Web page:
Luckman, Brent. World Wide Web Yellow Pages.
New York: Barnes & Noble Books, Inc. 1997

Jamsa, Kris. World Wide Web Directory.
Las Vegas: Jamsa Press, 1995

Search Engines

A Search Engine lets you search the web for specific subjects

Web page creators submit the address of their site or computer programs and/ or humans search the web for new sites. Each search engine is different in the way you search it. Also, all search engines will not have the exact same sites on them. Searching more than one engine can improve your results. The help sections of each search engine will explain how to search the engine. World Wide Web Searching for Dummies by Brad Hill gives great information on each search engine and how to use them.

Using Web Search Tools

Alta Vista: (http://www.altavista.digital.com) Run by the Digital Equipment Corporation. Updated daily. Indexes over 30 million web pages and news groups. Good for information on companies and products and obscure information. Owners claim it has the largest web index. Has a full and varied advanced search page.

Yahoo: (http://www.yahoo.com) Started in 1994 by David Filo and Jerry Young, at Stanford. It is a Subject tree guide or directory to 370,000 gopher, ftp, telnet, and newsgroup sites including news, sports, entertainment, weather and stock quotes. Updated daily. Was the first Internet search engine.

Yahooligans (http://www.yahooligans.com) Yahoo but geared for children.

Lycos: (http://www.lycos.com) Run by the Carnegie Mellon Foundation. Has 51 million web, gopher and ftp sites. Can search the 66 million sites for sounds, pictures, news, weather, or their subject catalog. PC World magazine rated it the best of top search engines for quality and relevancy of information.

Infoseek: (http://www.infoseek.com) Run by the Infoseek Corporation. Searches 1.5 million web, newsgroup, e-mail, company profiles, and news, sports, weather, entertainment, stock quotes and frequently asked web questions sites. Ranks hits in order of how often and where a word or phrase appears on a web page.

WebCrawler: (http://webcrawler.com) Run by the Excite Corporation. Started by Brian Pinkerton. Searches 2 million web sites. Also reviews best of the net by subject. Will rank sites according to relevancy.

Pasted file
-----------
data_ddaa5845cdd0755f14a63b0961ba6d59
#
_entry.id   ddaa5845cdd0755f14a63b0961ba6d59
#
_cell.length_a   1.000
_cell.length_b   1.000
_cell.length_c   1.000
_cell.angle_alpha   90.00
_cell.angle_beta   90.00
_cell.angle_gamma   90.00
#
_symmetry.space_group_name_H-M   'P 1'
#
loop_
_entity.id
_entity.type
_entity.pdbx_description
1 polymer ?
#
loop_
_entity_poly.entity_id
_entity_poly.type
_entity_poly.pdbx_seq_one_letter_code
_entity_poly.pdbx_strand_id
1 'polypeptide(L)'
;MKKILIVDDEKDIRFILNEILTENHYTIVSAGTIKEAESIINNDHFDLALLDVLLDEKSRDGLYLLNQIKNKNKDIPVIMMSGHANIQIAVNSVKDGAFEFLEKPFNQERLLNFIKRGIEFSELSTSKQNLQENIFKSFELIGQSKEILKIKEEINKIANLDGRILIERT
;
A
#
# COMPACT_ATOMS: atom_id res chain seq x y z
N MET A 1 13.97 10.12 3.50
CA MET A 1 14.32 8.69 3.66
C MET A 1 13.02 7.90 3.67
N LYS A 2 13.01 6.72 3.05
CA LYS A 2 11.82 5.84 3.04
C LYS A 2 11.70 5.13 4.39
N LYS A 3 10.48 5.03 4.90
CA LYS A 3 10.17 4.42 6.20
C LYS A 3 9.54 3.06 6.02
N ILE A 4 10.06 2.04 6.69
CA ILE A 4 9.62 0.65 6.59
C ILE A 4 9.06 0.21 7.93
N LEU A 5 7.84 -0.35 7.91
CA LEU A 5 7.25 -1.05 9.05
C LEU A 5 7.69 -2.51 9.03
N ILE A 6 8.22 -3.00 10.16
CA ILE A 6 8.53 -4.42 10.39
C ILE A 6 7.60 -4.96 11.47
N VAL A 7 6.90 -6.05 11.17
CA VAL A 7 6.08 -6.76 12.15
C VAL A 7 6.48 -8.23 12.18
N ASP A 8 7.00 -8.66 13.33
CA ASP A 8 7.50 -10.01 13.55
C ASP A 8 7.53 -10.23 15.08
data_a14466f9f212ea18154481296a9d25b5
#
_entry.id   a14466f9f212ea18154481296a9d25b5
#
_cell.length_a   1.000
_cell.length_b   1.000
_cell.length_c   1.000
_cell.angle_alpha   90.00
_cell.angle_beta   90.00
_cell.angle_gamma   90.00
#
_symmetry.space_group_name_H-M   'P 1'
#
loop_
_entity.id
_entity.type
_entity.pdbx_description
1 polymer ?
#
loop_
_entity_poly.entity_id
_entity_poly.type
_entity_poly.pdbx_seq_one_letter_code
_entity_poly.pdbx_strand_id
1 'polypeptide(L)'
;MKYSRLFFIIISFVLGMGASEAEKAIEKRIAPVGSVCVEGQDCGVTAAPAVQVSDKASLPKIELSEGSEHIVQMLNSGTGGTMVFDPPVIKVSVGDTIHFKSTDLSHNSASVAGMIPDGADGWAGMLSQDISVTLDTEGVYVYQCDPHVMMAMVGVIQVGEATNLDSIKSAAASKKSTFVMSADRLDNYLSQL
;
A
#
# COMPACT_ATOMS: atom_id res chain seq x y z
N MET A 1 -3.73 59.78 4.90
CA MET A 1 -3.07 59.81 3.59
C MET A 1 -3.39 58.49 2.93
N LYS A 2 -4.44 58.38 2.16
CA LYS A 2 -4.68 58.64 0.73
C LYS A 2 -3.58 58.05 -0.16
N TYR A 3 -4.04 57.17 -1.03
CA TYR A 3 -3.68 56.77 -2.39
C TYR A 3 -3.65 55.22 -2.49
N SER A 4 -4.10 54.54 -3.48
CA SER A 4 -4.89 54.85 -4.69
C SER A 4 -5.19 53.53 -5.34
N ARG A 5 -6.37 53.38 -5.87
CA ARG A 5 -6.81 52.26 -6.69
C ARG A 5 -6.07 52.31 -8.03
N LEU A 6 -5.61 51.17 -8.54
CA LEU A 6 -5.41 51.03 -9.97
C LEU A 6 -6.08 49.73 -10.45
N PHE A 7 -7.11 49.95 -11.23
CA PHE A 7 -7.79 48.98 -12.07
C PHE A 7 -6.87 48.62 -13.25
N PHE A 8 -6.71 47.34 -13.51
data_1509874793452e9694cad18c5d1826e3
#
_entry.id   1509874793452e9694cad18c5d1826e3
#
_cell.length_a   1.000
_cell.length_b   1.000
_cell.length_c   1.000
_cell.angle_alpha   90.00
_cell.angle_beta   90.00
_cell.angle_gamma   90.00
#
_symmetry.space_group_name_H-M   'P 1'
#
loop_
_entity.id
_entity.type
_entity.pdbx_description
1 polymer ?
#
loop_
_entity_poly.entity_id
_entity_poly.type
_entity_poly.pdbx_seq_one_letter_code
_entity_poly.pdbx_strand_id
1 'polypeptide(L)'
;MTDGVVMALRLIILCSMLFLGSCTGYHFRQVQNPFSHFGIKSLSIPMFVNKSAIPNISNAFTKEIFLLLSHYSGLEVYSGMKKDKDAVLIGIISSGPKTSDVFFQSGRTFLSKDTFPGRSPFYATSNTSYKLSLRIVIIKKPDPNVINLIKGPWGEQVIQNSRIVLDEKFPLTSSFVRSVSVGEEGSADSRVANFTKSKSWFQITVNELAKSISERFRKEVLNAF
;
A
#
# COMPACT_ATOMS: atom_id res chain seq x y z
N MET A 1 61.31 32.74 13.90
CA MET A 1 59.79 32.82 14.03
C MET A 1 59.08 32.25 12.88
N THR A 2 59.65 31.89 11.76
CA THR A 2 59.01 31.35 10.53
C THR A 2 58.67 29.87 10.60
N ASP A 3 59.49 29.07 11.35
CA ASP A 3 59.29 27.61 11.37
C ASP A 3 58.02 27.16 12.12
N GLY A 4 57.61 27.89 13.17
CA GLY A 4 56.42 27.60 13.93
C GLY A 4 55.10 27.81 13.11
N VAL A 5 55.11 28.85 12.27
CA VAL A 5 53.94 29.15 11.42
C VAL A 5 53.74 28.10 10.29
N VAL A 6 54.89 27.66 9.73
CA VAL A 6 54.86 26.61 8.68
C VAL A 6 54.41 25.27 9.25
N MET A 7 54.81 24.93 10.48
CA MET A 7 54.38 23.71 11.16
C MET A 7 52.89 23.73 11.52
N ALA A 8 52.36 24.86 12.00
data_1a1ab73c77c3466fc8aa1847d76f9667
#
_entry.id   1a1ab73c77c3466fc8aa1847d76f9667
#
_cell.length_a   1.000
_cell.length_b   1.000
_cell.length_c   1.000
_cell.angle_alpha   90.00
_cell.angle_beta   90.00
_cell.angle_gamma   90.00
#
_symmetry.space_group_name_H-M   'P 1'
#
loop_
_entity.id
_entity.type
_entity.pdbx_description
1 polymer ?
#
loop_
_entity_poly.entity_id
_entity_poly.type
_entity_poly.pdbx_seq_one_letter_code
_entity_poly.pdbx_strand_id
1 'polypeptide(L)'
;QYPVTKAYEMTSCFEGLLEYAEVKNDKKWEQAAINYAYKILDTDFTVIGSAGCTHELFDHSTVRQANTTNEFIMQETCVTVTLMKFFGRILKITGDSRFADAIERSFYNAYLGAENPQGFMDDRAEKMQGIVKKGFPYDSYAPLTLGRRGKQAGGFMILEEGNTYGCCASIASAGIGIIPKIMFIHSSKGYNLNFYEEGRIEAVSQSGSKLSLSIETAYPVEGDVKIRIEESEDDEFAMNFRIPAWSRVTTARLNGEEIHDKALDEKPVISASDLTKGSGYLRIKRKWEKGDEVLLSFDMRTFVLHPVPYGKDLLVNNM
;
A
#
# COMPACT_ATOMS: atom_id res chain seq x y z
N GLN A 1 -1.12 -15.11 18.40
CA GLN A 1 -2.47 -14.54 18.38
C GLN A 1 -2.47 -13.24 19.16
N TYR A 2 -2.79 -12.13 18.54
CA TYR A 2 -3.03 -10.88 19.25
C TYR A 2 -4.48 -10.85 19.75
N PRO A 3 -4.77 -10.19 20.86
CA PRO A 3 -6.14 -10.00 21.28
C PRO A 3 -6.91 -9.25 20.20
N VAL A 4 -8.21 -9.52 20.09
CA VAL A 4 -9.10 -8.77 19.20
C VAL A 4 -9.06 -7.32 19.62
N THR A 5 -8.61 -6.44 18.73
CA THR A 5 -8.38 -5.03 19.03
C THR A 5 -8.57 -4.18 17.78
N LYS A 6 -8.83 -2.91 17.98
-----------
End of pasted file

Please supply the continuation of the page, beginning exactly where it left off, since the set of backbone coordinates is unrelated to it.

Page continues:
JotBot: (http://windspirit.com/jotbot/) 2 to 10 times faster then regular search engines. Searches HotBot, Alta Vista, Yahoo, DejaNews, 411, and the Ultimate Band List.

SavySearch: (http://guaraldi.cs.colostate.edu:2000/form) Uses 28 different search engines divided into 8 categories, technical reports, reference, software, entertainment, web, newsgroups, and people finders.

Google: (http://www.google.com)

Hotbot: (http://www.hotbot.com)

Mamma.com: (http://mamma.com)

Go to "Collect: Search Smart" from FamilyPC Magazine and "Be a Searcher not a Surfer" from PC Novice for some good information on search engines. Go to Kansas City Public Library's Search Engine Comparison Chart and University at Albany Libraries' How to Choose a Search Engine or Research Database.

Most search engines have sections on how to broaden or limit your topic. Usually they use boolean logic (and, or, not).

You can also get addresses from tv, newspapers, magazines, and by word of mouth from friends and relatives. For example, go to PC Magazine's Top 100 Web Sites. Also, some sites participate in Webrings which are a group of sites that deal with the same subject. These are good places for information as well.

When using a web site for information there are two things you should take a look at. The first is when the site was last updated. Currency is important. If the site hasn't been updated in a year or so then you probably don't want to use it. Second, look at who made the site. Look at the "about us" or "who we are" sections of the site. Are they experts in the field or do they at least have a good knowledge about the topic.

Evaluating Web Resources. If you aren't sure if the person or organization who made the website exists look them up in online phone books or newsgroups. You can also use Hotbot to see how many times a page has been linked to by other pages.

If you want to know how to site a web site on a research paper go to Columbia Online Style: MLA-Style Citations of Electronic Sources.

Let's see how we can enhance our web page. 

Enhancements